So normally I’m not so interested in dream sequences in books. I find them distracting, or a sort of discount warehouse for the novel’s symbols. But the opening dream sequences of David Mitchell’s number9dream, and every dream sequence that follows, so blurs the line between dream-reality and so thoughtfully provokes questions about the purpose of dreams in our lives (dreams here as both our aspirations and our night time wanderings) that rather than sighing and soldiering through the sequences I found myself relishing them.

Our protagonist’s – Eiji – quest to find and meet his father ostensibly structures the book in a quest narrative that involves the usual host of demons to slay (in this case those in the Japanese mafia), helpful collaborators, and distracting side-adventures. While I’d rather not give much away in terms of the climax, I will say that it is not – as one might realize early on in the novel – a climax of plot, and more a climax of character, as Eiji comes to realize what is expected of him as a son, a brother, a lover, a man.

On this subject – the slippery roles of Eiji-as-man – I issue one of my few complaints about this book, and that is that intimate relationships aren’t consummated in a described physical encounter. The long anticipated reunion with Eiji’s mother, for instance, is only narrated after the fact (and briefly) in a way that makes this reader wonder whether it ever happened. And the intimate – or potentially intimate – relationship between Eiji and Ai is similarly evanescent. So in writing this complaint I realize that it should perhaps be better put as praise, as once again Mitchell adds a layer to the question of what we can know for sure in this text – what we can know for sure in our lives and relationships. Are these ephemeral relationships not the perfect representation of how we know and interact with one another? through declarations, through descriptions and narrations of the story of our relationships – the story of our lives – and perhaps only ever in the remembrance of the physical, the memory of once having touched. Hmm.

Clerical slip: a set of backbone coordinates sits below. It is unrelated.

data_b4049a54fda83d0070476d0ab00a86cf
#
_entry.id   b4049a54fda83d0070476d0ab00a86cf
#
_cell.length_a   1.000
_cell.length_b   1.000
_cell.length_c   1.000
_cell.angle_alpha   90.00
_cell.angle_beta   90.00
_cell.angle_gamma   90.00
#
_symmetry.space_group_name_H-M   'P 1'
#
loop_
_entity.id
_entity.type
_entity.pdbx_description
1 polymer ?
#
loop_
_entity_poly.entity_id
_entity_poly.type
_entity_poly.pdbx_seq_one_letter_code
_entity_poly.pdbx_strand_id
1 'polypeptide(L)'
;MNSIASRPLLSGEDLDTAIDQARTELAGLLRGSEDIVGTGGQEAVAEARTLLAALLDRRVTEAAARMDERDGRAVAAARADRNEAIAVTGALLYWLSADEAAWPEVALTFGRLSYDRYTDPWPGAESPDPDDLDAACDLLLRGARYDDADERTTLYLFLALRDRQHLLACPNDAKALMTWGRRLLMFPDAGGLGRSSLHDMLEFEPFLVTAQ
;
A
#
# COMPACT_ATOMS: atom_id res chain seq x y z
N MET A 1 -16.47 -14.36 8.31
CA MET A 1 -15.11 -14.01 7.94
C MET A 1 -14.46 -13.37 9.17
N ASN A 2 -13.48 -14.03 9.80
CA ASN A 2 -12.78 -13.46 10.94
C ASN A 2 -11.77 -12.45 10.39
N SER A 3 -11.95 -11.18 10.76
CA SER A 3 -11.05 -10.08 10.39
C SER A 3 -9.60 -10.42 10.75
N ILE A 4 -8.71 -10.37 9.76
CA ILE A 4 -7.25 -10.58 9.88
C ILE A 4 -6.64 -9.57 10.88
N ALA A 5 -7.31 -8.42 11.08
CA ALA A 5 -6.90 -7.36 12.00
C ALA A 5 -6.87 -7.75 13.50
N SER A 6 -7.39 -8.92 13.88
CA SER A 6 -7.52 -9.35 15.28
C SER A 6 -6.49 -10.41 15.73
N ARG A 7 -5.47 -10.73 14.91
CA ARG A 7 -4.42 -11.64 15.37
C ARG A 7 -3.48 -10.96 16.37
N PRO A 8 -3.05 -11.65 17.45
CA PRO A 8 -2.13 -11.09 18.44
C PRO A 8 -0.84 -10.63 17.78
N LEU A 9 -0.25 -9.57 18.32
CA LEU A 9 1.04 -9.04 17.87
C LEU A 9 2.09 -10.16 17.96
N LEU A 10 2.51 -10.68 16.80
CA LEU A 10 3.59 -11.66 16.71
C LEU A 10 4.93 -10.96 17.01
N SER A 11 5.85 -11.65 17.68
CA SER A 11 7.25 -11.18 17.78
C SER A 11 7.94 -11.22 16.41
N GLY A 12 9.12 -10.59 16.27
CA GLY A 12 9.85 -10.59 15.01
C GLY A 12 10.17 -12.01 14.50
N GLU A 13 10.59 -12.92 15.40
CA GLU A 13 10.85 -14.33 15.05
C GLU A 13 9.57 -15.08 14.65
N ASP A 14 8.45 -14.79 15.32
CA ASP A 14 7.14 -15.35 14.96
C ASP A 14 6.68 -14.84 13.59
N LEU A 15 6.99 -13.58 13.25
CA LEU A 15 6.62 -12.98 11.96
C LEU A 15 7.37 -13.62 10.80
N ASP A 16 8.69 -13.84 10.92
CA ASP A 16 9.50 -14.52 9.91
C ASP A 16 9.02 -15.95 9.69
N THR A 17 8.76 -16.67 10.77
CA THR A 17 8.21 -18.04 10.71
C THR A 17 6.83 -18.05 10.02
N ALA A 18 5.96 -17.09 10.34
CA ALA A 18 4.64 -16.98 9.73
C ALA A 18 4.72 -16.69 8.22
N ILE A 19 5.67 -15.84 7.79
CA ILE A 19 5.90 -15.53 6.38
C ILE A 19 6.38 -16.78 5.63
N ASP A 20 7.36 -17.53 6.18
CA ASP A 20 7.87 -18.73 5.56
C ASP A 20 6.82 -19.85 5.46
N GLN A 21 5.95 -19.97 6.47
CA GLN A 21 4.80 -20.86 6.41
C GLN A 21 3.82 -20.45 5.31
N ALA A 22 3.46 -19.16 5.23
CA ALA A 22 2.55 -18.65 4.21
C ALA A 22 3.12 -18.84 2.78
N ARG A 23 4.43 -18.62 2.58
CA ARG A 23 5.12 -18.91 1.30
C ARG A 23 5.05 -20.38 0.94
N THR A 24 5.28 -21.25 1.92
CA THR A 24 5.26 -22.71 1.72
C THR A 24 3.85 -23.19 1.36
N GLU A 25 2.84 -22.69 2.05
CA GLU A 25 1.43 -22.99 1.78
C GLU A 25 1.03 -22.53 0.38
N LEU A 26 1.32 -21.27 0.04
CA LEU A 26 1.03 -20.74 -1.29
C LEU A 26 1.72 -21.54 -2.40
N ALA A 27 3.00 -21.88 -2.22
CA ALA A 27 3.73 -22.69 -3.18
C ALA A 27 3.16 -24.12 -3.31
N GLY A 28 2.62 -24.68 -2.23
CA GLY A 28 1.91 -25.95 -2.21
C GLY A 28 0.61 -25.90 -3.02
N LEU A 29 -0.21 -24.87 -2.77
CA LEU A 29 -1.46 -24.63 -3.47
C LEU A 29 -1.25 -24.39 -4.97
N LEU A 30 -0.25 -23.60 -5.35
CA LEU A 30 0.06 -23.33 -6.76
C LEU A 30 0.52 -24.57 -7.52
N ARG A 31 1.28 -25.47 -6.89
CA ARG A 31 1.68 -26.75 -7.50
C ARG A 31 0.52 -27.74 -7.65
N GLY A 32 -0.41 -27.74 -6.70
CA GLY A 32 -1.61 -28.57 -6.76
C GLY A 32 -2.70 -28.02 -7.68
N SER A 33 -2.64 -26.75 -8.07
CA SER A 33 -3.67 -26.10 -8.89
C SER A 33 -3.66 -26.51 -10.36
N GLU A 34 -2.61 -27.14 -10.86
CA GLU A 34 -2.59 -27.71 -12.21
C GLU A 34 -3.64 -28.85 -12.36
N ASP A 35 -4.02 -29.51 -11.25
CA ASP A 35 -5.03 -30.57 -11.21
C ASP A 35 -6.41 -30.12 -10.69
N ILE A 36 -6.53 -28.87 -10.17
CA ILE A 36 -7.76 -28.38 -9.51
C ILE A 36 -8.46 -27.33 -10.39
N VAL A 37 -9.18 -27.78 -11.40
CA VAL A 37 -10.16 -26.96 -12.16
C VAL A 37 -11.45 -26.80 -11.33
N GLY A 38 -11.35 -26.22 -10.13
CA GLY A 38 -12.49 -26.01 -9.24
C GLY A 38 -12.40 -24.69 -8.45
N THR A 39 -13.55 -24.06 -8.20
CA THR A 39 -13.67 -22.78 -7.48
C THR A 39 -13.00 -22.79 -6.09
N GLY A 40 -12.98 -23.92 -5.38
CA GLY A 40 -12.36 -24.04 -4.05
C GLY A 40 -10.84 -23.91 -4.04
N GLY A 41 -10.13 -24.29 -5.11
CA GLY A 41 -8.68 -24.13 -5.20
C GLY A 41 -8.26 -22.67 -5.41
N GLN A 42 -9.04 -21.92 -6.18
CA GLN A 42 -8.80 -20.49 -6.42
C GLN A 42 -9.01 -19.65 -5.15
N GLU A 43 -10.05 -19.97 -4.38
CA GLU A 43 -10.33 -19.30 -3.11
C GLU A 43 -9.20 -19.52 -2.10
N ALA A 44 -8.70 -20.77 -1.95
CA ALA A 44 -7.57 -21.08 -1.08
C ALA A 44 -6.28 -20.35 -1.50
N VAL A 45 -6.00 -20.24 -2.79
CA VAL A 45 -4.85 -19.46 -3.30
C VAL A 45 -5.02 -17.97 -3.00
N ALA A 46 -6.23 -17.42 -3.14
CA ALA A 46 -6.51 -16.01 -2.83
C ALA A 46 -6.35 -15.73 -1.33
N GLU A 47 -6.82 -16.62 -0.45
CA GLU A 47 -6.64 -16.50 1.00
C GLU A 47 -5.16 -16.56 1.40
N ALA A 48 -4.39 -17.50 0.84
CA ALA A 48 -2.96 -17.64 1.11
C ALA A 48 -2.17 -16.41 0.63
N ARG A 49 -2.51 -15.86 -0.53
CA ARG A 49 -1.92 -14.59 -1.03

So my other minor complaint (which I am happy to have resolved by a more attentive reader): what’s the deal with the computer virus/mafia organ/corruption plot line?

As for the ubiquity of the number 9 in the text – it really is everywhere – and its supposed ‘unluckiness’ (wikipedia tells me that it is unlucky because of its similarity to ‘pain’ or ‘distress’) I can’t say that 9 operates consistently as an either lucky or unlucky symbol, more as a kind of anchor that reminds the reader both to pay attention, and that these kinds of superstitious or serendipitous (so much of the plot relies on unlikely encounters) may be all that can be relied upon in a reality as slippery and unpredictable as ours.